In January, the Indian government began the ‘Direct Benefit Transfer’ program paying its citizens cash directly into their bank accounts for scholarships, old age pensions, and rural employment guarantees (100 days of employment doing unskilled manual labor for minimum wage) among others. The Indian Finance Minister P. Chidambaram called it a “game changer for poor people.”
India spends $58 billion of their $310 billion total budget on social welfare payments to the poor. However, an unknown percentage never reaches its intended targets. The fraud in the system is endemic and money is frequently stolen or withheld from the people who need it.
But will this system actually work?
Based on similar systems in Brazil, South Africa and Turkey among others, it has been a relative success in those countries. Nevertheless, India is a wholly different social experiment.
There are two main differences between the DBT in India and those countries. One, money is untethered to social empowerment goals. For example in Brazil, a certain percentage of one’s children must be enrolled in schools and receiving regular medical vaccinations to collect government money. The second reason is that India has 1.2 billion people, and the numbers of people targeted in this endeavor are enormous.
90 million families will receive direct cash payments.
A quick primer, the Indian government has a host of social empowerment programs, called ‘schemes’ for India’s populous. They are sponsored either by the State or Central governments. The full listing can be found here.
However, back to the current idea, predicated on two huge logistical challenges: a bank account and an ‘Aadhaar.’
‘Aadhaar‘ is the nationwide (volunteer) unique identification number. It is similar to the US social security number, but with notable expansion.
Under the Aadhaar system, every Indian who opts in receives a unique 12-digit identification number, along with iris and fingerprints scan, which are loaded into a national database. Aadhaar numbers include a basic demographic profile and biometric information, but will not categorize any individual by caste, creed, religion or geography.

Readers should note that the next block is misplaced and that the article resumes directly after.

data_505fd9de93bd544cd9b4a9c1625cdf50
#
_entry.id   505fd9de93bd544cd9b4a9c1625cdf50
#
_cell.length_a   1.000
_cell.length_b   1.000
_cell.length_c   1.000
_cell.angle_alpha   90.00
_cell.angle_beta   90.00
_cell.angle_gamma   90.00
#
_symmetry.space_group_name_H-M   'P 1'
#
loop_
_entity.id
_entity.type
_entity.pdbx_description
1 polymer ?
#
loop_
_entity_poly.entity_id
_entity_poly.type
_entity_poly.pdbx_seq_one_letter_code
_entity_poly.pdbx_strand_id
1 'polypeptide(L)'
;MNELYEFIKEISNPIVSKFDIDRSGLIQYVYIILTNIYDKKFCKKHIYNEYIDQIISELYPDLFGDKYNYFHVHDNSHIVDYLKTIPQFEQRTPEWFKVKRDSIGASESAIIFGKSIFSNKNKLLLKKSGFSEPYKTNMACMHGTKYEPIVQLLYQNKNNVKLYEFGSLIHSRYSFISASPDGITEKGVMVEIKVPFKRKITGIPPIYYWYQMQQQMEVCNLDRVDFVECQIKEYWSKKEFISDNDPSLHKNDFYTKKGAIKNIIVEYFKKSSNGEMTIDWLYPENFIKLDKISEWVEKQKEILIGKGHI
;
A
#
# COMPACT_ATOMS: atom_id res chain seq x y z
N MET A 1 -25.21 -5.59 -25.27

Civil liberties issues aside, does this sound like something more akin to a 007 James Bond movie, than rural India?
Recipients of the funding will go to a banking center, present their fingertips to a scanning machine and then enter in their 12-digit code. It sounds amazing in theory.
As of late May 2013, 300 million Indians are in the Aadhaar system.
Now, about that bank account.
Oops. It turns out, not surprisingly, India lags in that area. Only 40% of Indians have a bank account and the vast majority of villages, have no formal bank at all — only 36,000 out of 600,000 villages have a bank building.
The question begs, how will this actually work?
The government’s ambitious plan is to create one million bank jobs and set up ‘micro ATM’ centers all throughout the nation.
The over-arching goal is eliminating waste and corruption in this system. I understand that, and see it as a worthy attempt to clean up the process, however it remains to be seen whether this will just open up a host of new technological problems as well.
For example, who will teach illiterate folks how to open bank accounts? Who will explain why they need to get an Aadhaar and help them do so? Is the government going to train people to do this?
Another problem that arises is identification of the ‘poor,’ according to the metrics that would then allow someone to qualify as ‘below the poverty line.’
This is the huge liability in the system. If the government cannot identify who is deserving of said monies, the DBT program will not help as many as it could. Literally millions of individuals could be outside of it. The danger inherent is that money directly goes to some poor, while multitudes of other impoverished families are not deemed ‘poor enough’ to receive it.
The entire system for quantifying who is below the poverty line needs re-evaluation. India’s government decides who are poorer than others, based on criteria more than ten years old.
This system has the potential to revolutionize rural Indian poverty.
However, only time will tell if the notoriously slow Indian bureaucracy takes full advantage of both new technologies to help its citizenry.